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THEATER REVIEW: “Much Ado About Nothing”

Putting Shakespeare’s comic “Much Ado About Nothing” in the round at the Sheryl and Harvey White Theatre was an inspired move, whether or not other factors forced its placement there.

The USD/Globe production plays through Nov. 17, under the assured direction of James Newcomb.

Set In Messina, “Much Ado” is about two sets of lovers. Claudio (Stephen Hu), companion of Don Pedro (Lowell Byers), Prince of Aragon, is soon to marry Hero (Allison Layman), daughter of Leonato , the governor of Messina (Kushtrim Hoxha), but they will be the victims of a nefarious plot to sabotage their plans. The villain is Don Pedro’s “bastard prince” brother, Don John (Adam Gerber).

The the other pair – Beatrice (Meaghan Boeing) and Benedick (Robbie Simpson) – are verbal sparring partners obviously made for each other who need outside intervention to end their “merry war” and realize their destiny.

Sean Fanning’s set, full of flower beds and shrubs, offers ample opportunities for Beatrice and Benedick to “hide” while their romance is set up by friendly conspirators. And inspired direction will reveal other “hiding places” close by. And in the round, the audience almost becomes a group of merry co-conspirators.

Adding to the hilarity are Messina’s constable Dogberry (Adam Gerber), whose lengthy malaprop-laden soliloquies simultaneously confound his friends and amuse us spectators, and partner Verges (Lindsay Brill), with a stance a bit reminiscent of Groucho Marx.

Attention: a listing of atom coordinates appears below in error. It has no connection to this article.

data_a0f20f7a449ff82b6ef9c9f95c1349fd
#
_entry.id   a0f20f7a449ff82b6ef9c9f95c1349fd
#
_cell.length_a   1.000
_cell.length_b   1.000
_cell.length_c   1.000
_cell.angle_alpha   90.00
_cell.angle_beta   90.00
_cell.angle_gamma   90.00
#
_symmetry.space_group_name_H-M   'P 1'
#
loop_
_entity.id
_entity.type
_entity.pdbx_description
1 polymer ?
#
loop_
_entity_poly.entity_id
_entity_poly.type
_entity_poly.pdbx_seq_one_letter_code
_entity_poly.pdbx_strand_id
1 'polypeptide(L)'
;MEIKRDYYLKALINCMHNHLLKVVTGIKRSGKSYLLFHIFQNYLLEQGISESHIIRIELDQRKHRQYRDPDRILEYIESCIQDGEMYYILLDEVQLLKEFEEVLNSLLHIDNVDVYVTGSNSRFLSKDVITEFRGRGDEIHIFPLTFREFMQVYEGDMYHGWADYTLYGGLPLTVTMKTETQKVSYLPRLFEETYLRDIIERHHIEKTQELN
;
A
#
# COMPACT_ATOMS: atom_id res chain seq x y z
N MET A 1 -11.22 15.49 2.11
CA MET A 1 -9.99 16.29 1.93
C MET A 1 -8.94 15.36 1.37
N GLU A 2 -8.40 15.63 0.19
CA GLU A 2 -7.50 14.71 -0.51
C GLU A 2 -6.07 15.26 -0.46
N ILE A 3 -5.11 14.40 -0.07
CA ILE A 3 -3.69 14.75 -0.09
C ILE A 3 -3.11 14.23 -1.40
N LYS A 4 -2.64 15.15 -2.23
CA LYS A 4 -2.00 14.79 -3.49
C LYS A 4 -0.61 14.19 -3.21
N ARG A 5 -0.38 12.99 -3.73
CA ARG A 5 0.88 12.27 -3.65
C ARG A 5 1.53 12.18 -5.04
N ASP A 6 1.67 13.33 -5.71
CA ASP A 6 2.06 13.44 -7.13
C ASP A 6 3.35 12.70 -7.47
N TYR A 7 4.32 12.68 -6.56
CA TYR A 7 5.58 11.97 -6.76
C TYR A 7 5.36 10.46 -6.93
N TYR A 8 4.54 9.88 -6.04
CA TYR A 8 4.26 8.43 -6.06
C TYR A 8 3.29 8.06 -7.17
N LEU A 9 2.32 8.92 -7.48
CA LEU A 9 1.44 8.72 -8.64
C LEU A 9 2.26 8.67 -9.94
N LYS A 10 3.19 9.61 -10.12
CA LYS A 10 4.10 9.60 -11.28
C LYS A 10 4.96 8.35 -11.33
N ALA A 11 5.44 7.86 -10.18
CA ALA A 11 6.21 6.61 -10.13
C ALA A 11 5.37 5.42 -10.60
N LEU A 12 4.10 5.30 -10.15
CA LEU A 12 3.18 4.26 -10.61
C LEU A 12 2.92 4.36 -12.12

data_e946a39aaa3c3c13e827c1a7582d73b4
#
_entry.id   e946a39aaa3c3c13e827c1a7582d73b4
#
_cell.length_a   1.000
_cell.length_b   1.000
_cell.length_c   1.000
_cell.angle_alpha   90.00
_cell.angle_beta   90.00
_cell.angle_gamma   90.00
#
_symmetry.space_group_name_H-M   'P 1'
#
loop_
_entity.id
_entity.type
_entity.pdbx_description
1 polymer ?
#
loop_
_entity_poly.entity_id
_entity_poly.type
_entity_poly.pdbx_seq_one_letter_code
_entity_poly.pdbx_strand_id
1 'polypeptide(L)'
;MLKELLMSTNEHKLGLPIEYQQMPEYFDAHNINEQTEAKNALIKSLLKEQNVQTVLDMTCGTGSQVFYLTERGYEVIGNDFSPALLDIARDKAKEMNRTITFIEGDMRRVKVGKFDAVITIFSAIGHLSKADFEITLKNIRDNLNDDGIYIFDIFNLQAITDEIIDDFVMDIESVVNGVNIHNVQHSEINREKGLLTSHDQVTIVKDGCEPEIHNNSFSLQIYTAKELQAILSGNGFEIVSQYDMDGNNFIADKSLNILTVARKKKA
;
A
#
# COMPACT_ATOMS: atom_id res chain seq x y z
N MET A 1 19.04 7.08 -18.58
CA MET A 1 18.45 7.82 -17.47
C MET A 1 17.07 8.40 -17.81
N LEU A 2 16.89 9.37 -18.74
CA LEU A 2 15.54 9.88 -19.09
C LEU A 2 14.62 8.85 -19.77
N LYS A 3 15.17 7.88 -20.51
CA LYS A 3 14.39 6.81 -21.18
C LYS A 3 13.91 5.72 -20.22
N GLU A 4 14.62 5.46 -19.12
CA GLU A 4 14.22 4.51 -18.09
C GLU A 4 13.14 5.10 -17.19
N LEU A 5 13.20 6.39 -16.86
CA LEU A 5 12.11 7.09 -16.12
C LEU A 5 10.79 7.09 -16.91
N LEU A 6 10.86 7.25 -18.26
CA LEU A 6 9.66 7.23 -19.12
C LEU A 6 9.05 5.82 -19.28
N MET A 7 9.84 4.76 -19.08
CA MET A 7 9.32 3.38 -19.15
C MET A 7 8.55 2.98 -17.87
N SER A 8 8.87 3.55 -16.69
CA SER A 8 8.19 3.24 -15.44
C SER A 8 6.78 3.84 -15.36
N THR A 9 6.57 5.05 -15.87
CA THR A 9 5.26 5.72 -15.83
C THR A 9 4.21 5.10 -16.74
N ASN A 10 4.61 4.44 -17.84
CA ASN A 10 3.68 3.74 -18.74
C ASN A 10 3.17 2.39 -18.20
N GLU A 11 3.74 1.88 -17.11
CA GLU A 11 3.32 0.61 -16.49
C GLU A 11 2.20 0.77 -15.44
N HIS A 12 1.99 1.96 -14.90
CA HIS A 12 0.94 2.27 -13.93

The cast is uniformly fine, but outstanding are Boeing’s Beatrice, Simpson’s Benedick and Gerber, evil as villain Don John and hilarious as Dogberry. Credit costume designer Elisa Benzoni in part: that costume has to be seen to be believed.

Her costumes for the rest of the characters are just a revelatory.

Newcomb has added a gypsy singer/dancer to the cast – the graceful Megan M. Storti – to handle the well known songs like “Sigh No More” and to add a few dance steps.

Speaking of dance, choreographer Amanda Penaloza-Banks also manages to fit some spirited group dances into the small playing space.

Set in Italy, “Much Ado” is always a crowd-pleaser. Newcomb plays that up with a bit of top-of-the-show dialogue in Italian – and by including a few references to everyone’s favorite Italian confection, gelato.

That’s how this production goes down – like a smooth and tasty dish of gelato.

The details

“Much Ado About Nothing” plays through Nov. 17 at The Old Globe’s Sheryl and Harvey White Theatre, 1363 Old Globe Way in Balboa Park.

Tuesday and Wednesday at 7 pm; Thursday ad Friday at 8 pm; Saturday and Sunday at 2 and 8 pm.

Tickets: (619) 234-5623 or HERE.

To read more reviews by SDGLN Theater Critic Jean Lowerison, click HERE.